For a project of the size and impact of WordPress, the weight they carry can move the industry forward. WordPress is too big to ignore, so when they make a change the web reacts. With that kind of influence and power, it is not acceptable to let the lazy few hold back and put at risk the responsible majority.

Tags: matt mullenweg, php, wordcamp, wordcamp us, wordcamp us 2015, wordpress

No, Fingerprint Login Isn't "Better than Nothing"

This week we learned that 5.6 million people's fingerprints were part of the stolen data from OPM earlier this year. Samsung and HTC have come under fire for their (atrocious) implementation of fingerprint authentication that left fingerprint data unprotected on users' devices. Apple's Touch ID is arguably the most secure (and widely used) consumer fingerprint authentication system, but even it has flaws that have been exploited.

There's no such thing as bugless or unhackable software. NASA is one of the few organizations on the planet with the resources, time and requirements that can come close to achieving that goal, and I'd bet that even they discover bugs from time to time. With enough time and effort, any system created by man can be exploited. Given that, we should not be depending on our ability to keep secrets, but to render them obsolete and irrelevant once exposed. In other words, when sensitive information is lost, we need to be able to change it so the lost data is effectively useless.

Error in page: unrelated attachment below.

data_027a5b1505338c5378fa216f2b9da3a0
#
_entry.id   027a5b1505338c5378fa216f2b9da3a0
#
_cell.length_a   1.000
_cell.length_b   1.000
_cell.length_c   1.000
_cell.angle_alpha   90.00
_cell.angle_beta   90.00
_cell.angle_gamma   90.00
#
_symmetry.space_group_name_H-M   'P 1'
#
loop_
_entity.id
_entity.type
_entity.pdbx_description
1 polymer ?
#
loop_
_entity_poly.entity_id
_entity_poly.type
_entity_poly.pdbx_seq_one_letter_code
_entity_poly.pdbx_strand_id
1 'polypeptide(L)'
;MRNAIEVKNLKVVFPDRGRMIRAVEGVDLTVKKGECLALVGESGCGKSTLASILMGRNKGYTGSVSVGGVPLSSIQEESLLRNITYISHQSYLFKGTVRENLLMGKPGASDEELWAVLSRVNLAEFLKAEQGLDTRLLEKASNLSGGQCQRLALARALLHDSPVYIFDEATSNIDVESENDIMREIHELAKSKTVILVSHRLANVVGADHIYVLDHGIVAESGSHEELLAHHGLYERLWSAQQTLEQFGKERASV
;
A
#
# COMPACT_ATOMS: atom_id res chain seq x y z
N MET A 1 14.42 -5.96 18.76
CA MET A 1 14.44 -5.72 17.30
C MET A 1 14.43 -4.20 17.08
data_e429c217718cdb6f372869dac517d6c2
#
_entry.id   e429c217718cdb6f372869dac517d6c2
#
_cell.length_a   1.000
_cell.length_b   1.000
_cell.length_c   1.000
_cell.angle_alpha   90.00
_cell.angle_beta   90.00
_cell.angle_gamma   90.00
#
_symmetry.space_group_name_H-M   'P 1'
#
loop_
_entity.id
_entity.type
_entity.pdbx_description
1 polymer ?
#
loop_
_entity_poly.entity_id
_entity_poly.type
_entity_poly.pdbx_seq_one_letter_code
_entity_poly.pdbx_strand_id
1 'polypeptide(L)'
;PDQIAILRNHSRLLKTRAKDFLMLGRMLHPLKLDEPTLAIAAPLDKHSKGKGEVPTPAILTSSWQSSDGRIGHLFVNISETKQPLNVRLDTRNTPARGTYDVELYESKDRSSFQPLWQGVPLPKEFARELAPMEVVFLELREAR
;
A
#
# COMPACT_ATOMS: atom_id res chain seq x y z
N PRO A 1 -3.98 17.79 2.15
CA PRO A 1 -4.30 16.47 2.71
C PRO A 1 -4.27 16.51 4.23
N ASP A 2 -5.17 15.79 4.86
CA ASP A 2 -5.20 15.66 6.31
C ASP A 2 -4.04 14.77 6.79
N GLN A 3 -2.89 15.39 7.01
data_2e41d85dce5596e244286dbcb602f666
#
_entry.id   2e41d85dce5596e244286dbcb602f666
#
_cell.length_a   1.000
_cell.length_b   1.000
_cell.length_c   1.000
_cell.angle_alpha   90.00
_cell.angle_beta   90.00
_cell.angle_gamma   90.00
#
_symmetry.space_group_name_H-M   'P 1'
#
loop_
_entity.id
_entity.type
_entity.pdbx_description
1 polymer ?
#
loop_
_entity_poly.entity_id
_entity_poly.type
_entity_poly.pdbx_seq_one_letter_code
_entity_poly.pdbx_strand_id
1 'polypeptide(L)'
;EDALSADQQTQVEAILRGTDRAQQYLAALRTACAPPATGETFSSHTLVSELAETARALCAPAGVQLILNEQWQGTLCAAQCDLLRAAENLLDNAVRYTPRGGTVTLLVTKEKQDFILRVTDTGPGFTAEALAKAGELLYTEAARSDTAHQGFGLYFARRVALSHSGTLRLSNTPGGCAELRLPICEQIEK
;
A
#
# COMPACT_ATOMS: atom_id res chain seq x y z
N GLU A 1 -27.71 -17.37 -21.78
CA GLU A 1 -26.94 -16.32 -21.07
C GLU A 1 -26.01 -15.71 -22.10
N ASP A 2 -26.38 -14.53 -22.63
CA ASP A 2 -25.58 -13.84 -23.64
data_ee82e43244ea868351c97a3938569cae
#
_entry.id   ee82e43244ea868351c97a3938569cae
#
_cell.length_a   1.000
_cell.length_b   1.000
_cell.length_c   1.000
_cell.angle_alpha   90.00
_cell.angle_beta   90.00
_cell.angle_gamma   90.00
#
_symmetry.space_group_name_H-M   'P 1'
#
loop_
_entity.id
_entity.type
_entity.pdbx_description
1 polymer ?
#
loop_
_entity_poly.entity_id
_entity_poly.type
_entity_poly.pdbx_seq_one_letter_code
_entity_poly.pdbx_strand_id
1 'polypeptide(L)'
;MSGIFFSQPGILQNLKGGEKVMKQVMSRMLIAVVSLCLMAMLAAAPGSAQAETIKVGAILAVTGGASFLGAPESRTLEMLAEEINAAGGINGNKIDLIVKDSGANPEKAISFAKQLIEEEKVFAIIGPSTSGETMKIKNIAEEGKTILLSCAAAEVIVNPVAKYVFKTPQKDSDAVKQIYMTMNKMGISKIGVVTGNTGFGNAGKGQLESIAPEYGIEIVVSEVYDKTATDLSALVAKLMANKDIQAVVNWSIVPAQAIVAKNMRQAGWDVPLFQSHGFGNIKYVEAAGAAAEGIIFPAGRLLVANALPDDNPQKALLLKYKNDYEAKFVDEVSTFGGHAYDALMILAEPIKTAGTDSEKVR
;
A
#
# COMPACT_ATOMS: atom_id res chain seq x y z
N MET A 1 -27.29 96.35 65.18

If your password gets stolen, you can change it. If your fingerprints get stolen, you effectively have no recourse. The importance of this distinction cannot be overstated. You have no way to prevent that fingerprint data from being used or shared without your consent, yet you are still responsible for anything attached to that data - after all, they're your fingerprints.

Consider the weight that fingerprints carry in our society. If you're ever arrested for a crime, your fingerprints can be used as physical evidence against you. If you apply for a job with any sort of security clearance requirement, your fingerprints will be taken and kept on file (hence the OPM's possession of fingerprint records in the first place). We place a level of trust and authority in our fingerprints which is never bestowed upon almost any other form of identification for the same reason they are so risky for casual use: fingerprints are inextricably linked to their owner.